Canadian Foreign Minister Francois-Philippe Champagne attends a news conference during an official visit to Switzerland at the Von Wattenwyl Haus, in Bern, Switzerland, Monday, Aug. 24, 2020. THE CANADIAN PRESS/AP, Anthony Anex, Keystone

Canadian Foreign Minister Francois-Philippe Champagne attends a news conference during an official visit to Switzerland at the Von Wattenwyl Haus, in Bern, Switzerland, Monday, Aug. 24, 2020. THE CANADIAN PRESS/AP, Anthony Anex, Keystone

Indigenous genocide finding hangs over Canada’s Myanmar court intervention

More than 850,000 Rohingya Muslims have fled Rakhine state after being targeted by Myanmar security forces

Cries of the pot calling the kettle black are emerging after Canada joined an international genocide lawsuit against Myanmar, because the national inquiry into missing and murdered Indigenous women and girls said Canada’s Indigenous Peoples are genocide victims.

Canada and the Netherlands announced with great fanfare this week that they were joining the genocide application launched by Gambia against Myanmar at the International Court of Justice in The Hague as interveners.

Gambia filed the case last fall on behalf of the 57 Muslim countries in the Organization of Islamic Co-operation under the 1948 Genocide Convention.

More than 850,000 Rohingya Muslims have fled Rakhine state after being targeted by Myanmar security forces, who killed thousands while burning villages and engaging in ethnic cleansing and gang rape.

Foreign Affairs Minister Francois-Philippe Champagne and his Dutch counterpart Stef Blok said their countries were joining the case to assist Gambia with “complex legal issues” in the case.

But Bruno Gelinas-Faucher, a University of Montreal international law expert who has worked at the ICJ, said Canada’s presence could cause delays and complications for the Gambian case because of an international legal axiom known as the “clean-hand” principle.

“There’s a risk for Canada to be perceived as adopting a contradictory position of leading a very active foreign policy based on prevention of genocide abroad, and at home, not responding to fully for the calls for justice made by the (inquiry),” said Gelinas-Faucher.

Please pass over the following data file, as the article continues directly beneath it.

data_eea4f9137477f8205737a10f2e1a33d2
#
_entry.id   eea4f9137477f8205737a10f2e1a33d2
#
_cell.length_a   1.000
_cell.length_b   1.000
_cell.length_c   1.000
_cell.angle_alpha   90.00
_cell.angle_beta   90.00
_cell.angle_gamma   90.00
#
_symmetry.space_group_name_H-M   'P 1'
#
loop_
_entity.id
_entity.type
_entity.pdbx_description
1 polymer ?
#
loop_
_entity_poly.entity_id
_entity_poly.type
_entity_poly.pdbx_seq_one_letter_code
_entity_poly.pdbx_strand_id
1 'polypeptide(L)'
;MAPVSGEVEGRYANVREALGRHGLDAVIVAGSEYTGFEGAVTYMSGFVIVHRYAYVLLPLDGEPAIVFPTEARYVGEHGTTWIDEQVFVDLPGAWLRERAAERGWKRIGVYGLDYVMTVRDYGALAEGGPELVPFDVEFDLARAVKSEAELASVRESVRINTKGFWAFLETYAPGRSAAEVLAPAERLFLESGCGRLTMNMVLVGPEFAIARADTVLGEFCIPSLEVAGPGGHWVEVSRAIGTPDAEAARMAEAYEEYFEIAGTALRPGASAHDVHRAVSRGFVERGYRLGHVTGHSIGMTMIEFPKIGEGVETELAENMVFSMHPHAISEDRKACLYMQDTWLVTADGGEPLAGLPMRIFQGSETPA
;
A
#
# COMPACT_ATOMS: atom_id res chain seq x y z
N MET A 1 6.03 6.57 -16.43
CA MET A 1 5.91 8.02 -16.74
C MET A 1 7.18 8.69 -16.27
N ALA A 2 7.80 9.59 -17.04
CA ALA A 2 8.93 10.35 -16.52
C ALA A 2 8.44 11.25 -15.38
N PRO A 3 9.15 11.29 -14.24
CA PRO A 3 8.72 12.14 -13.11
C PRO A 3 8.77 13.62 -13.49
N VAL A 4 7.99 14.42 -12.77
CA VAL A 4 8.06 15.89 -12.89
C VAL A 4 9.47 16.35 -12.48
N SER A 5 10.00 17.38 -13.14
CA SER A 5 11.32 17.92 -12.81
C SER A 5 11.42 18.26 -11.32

“I think there is a very important element for Canada not to be seen as putting forth this contradictory position in the world, and to be coherent — have a coherent foreign policy that is in line with its domestic policy as well.”

Gelinas-Faucher said it is likely Myanmar will raise the Canadian genocide finding in legal arguments that would seek to block Canada from gaining standing in the case. He said that could further brake the already slow-moving wheels of the international court and delay the case for as much as a year.

In June 2019, the landmark Canadian report on the victimizing of Indigenous women issued more than 200 recommendations and declared that violence against First Nations, Metis and Inuit women and girls was a form of genocide as that the crisis was “centuries in the making.”

Champagne said in an interview that he’s not concerned about Canada’s position on Indigenous issues at home, and that he is content to let “legal experts debate legal issues.”

“This is not about Canada. This is about genocide committed in Myanmar, and therefore I think Canada has every right to be standing side by side with a country like The Gambia, which is taking the leadership position and being supported by countries like the Netherlands and Canada,” Champagne said.

Another leading international legal expert said Canada has little to worry about, and that it should be joining the case against Myanmar.

Errol Mendes, a University of Ottawa international law specialist who has served as a United Nations adviser, said there is much to distinguish Canada from Myanmar on the question of genocide.

“I hope our many attempts to reconcile with our Indigenous Peoples will set us apart from the type of actions in Myanmar that we have not seen since the Nazi regime, the Rwanda genocide and the Bosnian genocide,” said Mendes.

“We are far from angels, but hopefully we are not in the same league of those that were involved in these genocides.”

Canada also brings a lot of international expertise to the case because it helped create the Rome Statute that established the International Criminal Court, said Mendes.

“We helped develop the Statute of the Court that includes express provisions on gender violence and rape as indicia of genocide,” said Mendes, which he said is relevant in the case against Myanmar at the separate International Court of Justice because of the allegations of sexual violence against its military.

Gelinas-Faucher said Canada’s feminist foreign policy does leave it well-suited to add value to the case against Myanmar. But the government will have to take concrete action to address the domestic genocide allegations contained in last year’s inquiry report.